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Char. Peace, peace, Iras.

Cleo. No more, but e'en a woman; and commanded
By such poor passion as the maid that milks,
And does the meanest chares. It were for me
To throw my sceptre at the injurious gods;
To tell them, that this world did equal theirs,
Till they had stolen our jewel. All's but naught;
Patience is sottish; and impatience does
Become a dog that's mad: Then is it sin,
To rush into the secret house of death,

Ere death dare come to us?-How do you, women?
What, what? good cheer! Why, how now, Charmian?
My noble girls!-Ah, women, women! look,
Our lamp is spent, it's out:-Good sirs, take heart:—
[To the Guard below.
We'll bury him: and then, what's brave, what's noble,
Let's do it after the high Roman fashion,
And make death proud to take us.

Come, away;

This case of that huge spirit now is cold.
Ah, women, women! come; we have no friend
But resolution, and the briefest end.

[Exeunt; those above bearing off Antony's Body.



Cæs. Go to him, Dolabella, bid him yield; Being so frustrate, tell him, he mocks us by The pauses that he makes.


Cæsar, I shall.

[Exit Dolabella.

Enter DERCETAS, with the Sword of ANTONY. Cas. Wherefore is that? and what art thou, that dar'st Appear thus to us?


I am call'd Dercetas;

Mark Antony I serv'd, who best was worthy

Best to be serv'd: whilst he stood up, and spoke,
He was my master; and I wore my life,

To spend upon his haters: If thou please
To take me to thee, as I was to him
I'll be to Cæsar; if thou pleasest not,
I yield thee up my life.


What is't thou say'st?

Der. I say, O Cæsar, Antony is dead.

Cas. The breaking of so great a thing should make A greater crack: The round world should have shook Lions into civil streets,

And citizens to their dens:-The death of Antony
Is not a single doom; in the name lay

A moiety of the world.


He is dead, Cæsar;

Not by a public minister of justice,

Nor by a hired knife; but that seif hand,

Which writ his honour in the acts it did,

Hath, with the courage which the heart did lend it,
Splitted the heart.-This is his sword,

I robb'd his wound of it; behold it stain'd

With his most noble blood.


The gods rebuke me, but it is a tidings
To wash the eyes of kings.


Look you sad, friends?

And strange it is,

His taints and honours

A rarer spirit never

That nature must compel us to lament
Our most persisted deeds.

Waged equal with him.


Did steer humanity: but you, gods, will give us
Some faults to make us men. Cæsar is touch'd.

Mec. When such a specious mirror's set before him, He needs must see himself.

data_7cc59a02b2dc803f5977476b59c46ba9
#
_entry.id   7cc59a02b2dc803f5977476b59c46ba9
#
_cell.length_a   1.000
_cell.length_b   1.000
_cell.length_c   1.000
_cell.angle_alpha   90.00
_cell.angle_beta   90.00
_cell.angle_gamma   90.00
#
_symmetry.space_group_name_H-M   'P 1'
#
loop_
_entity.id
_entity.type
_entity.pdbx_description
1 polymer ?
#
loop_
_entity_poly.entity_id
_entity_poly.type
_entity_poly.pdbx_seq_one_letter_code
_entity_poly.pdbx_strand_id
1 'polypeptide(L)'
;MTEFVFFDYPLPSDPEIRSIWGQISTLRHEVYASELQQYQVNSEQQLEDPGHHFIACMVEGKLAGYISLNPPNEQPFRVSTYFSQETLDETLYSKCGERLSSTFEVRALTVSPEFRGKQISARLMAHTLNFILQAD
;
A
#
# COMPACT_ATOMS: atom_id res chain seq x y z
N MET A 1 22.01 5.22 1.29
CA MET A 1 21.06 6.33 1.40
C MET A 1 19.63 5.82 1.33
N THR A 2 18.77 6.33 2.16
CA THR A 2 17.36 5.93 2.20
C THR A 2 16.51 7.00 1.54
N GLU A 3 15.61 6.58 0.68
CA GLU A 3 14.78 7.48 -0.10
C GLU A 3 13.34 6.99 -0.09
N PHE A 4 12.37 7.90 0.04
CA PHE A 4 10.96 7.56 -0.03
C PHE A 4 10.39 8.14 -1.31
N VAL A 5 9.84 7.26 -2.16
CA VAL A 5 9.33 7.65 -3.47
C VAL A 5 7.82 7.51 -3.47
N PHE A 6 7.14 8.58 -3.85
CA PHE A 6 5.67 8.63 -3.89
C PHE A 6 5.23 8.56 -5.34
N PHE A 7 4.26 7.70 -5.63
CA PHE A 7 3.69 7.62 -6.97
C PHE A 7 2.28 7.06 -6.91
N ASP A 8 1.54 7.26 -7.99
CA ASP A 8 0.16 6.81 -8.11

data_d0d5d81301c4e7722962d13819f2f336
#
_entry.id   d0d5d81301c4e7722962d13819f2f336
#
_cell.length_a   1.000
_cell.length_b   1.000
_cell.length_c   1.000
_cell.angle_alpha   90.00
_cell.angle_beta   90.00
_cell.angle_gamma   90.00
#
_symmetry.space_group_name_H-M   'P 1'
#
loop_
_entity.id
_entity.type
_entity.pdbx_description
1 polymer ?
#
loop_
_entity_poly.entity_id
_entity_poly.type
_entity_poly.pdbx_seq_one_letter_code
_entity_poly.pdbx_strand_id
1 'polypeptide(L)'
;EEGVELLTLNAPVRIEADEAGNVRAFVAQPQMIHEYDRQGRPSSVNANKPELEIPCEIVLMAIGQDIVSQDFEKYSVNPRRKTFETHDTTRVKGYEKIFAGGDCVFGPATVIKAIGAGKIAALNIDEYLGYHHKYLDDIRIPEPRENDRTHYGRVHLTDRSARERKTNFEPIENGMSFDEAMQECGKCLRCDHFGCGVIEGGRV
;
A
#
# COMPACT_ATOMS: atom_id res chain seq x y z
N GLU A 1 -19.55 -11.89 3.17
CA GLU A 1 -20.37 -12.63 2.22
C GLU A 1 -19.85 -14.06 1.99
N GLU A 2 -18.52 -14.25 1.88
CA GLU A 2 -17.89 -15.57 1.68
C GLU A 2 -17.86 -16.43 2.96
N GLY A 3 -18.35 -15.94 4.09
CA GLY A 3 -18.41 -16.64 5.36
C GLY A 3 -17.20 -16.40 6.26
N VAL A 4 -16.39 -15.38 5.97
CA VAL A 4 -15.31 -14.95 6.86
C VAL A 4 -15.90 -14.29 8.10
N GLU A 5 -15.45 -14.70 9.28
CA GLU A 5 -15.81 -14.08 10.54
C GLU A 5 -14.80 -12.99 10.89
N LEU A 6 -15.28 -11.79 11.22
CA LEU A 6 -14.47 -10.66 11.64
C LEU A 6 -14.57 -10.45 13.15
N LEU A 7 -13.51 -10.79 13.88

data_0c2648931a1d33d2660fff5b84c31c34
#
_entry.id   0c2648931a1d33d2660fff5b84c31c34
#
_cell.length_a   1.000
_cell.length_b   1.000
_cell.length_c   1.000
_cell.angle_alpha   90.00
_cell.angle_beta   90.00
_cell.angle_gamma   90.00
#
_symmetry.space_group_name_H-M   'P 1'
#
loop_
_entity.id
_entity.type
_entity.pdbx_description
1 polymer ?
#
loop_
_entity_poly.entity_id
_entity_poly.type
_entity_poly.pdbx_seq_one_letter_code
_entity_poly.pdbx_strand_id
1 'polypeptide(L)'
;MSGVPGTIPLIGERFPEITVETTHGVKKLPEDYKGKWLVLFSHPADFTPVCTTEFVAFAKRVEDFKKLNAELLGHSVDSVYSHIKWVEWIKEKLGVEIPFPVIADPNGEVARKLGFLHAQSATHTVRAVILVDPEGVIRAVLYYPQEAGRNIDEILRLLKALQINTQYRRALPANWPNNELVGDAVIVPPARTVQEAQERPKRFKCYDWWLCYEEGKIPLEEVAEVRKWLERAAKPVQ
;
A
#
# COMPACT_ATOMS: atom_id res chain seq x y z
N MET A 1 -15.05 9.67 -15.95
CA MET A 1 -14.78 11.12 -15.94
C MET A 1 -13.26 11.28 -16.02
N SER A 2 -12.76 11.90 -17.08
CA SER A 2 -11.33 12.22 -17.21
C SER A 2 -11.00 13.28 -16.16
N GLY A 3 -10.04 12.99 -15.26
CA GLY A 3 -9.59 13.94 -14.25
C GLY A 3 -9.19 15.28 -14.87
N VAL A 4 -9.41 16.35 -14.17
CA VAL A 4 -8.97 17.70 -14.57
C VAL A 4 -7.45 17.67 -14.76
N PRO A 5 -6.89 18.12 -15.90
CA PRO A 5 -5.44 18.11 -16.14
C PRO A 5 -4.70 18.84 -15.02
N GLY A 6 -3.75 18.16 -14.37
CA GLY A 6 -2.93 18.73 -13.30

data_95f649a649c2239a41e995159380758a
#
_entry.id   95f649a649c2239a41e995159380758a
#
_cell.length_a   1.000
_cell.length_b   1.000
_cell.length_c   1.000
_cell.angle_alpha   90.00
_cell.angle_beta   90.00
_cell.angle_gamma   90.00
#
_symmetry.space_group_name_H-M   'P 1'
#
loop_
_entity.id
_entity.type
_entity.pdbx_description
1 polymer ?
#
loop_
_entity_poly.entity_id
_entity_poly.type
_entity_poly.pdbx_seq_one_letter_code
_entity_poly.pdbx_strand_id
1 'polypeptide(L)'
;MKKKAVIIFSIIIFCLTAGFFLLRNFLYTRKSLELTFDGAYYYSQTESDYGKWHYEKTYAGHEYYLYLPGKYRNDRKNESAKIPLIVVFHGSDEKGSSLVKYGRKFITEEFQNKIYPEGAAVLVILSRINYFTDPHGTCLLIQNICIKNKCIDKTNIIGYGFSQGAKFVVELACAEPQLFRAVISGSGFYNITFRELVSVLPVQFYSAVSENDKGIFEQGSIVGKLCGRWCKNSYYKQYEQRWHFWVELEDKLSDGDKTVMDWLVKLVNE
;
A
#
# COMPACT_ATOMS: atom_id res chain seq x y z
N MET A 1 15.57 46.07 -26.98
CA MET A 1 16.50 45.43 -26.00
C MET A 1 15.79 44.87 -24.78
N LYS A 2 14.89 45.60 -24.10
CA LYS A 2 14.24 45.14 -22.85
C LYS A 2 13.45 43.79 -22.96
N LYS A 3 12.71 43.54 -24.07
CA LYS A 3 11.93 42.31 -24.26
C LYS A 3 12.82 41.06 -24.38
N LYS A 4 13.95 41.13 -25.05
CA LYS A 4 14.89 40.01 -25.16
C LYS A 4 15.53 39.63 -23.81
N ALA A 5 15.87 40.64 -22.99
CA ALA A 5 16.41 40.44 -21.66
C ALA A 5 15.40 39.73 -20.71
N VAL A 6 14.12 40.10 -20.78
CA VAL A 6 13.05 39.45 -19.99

O Antony!

I have follow'd thee to this;-But we do lance
Diseases in our bodies: I must perforce
Have shown to thee such a declining day,
Or look on thine; we could not stall together
In the whole world: But yet let me lament,
With tears as sovereign as the blood of hearts,
That thou, my brother, my competitor
In top of all design, my mate in empire,
Friend and companion in the front of war,
The arm of mine own body, and the heart

Where mine his thoughts did kindle,-that our stars,
Unreconcileable, should divide

Our equalness to this.-Hear me, good friends,—
But I will tell you at some meeter season;

Enter a Messenger.

The business of this man looks out of him,
We'll hear him what he says.-Whence are you?
Mess. A poor Egyptian yet. The queen my mistress,
Confin'd in all she has, her monument,

Of thy intents desires instruction;

That she preparedly may frame herself
To the way she's forced to.

She soon shall know of us, by some of ours,
How honourable and how kindly we
Determine for her: for Cæsar cannot live
To be ungentle.

Bid her have good heart;

So the gods preserve thee!


Cas. Come hither, Proculeius; Go, and say,
We purpose her no shame: give her what comforts
The quality of her passion shall require;
Lest, in her greatness, by some mortal stroke
She do defeat us: for her life in Rome
Would be eternal in our triumph: Go,

And, with your speediest, bring us what she says,
And how you find of her.


Cæsar, I shall. [Exit Pro. Cæs. Gallus, go you along.-Where's Dolabella, To second Proculeius?

Agr. Mec.


[Exit Gallus.

Cas. Let him alone, for I remember now
How he's employ'd; he shall in time be ready.
Go with me to my tent; where you shall see
How hardly I was drawn into this war;
How calm and gentle I proceeded still
In all my writings: Go with me, and see
What I can show in this.



ALEXANDRIA. A Room in the Monument.

Cleo. My desolation does begin to make
A better life: "Tis paltry to be Cæsar;
Not being Fortune, he's but Fortune's knave,
A minister of her will: And it is great
To do that thing that ends all other deeds;
Which shackles accidents, and bolts up change;
Which sleeps, and never palates more the dung,
The beggar's nurse and Cæsar's.

Enter, to the Gates of the Monument, PROCULEIUS,
GALLUS, and Soldiers.

Pro. Cæsar sends greeting to the queen of Egypt; And bids thee study on what fair demands

Thou mean'st to have him grant thee.

Pro. My name is Proculeius.

Cleo. [Within]

What's thy name?

Cleo. [Within]


Did tell me of you, bade me trust you; but

I do not greatly care to be deceiv'd,

That have no use for trusting. If your master

Would have a queen his beggar, you must tell him,

That majesty, to keep decorum, must

No less beg than a kingdom: if he please
To give me conquer'd Egypt for my son,
He gives me so much of mine own, as I
Will kneel to him with thanks.

Be of good cheer;
You are fallen into a princely hand, fear nothing:
Make your full reference freely to my lord,
Who is so full of grace, that it flows over
On all that need: Let me report to him
Your sweet dependancy; and you shall find
A conqueror, that will pray in aid for kindness,
Where he for grace is kneel'd to.

Cleo. [Within]

Pray you, tell him I am his fortune's vassal, and I send him

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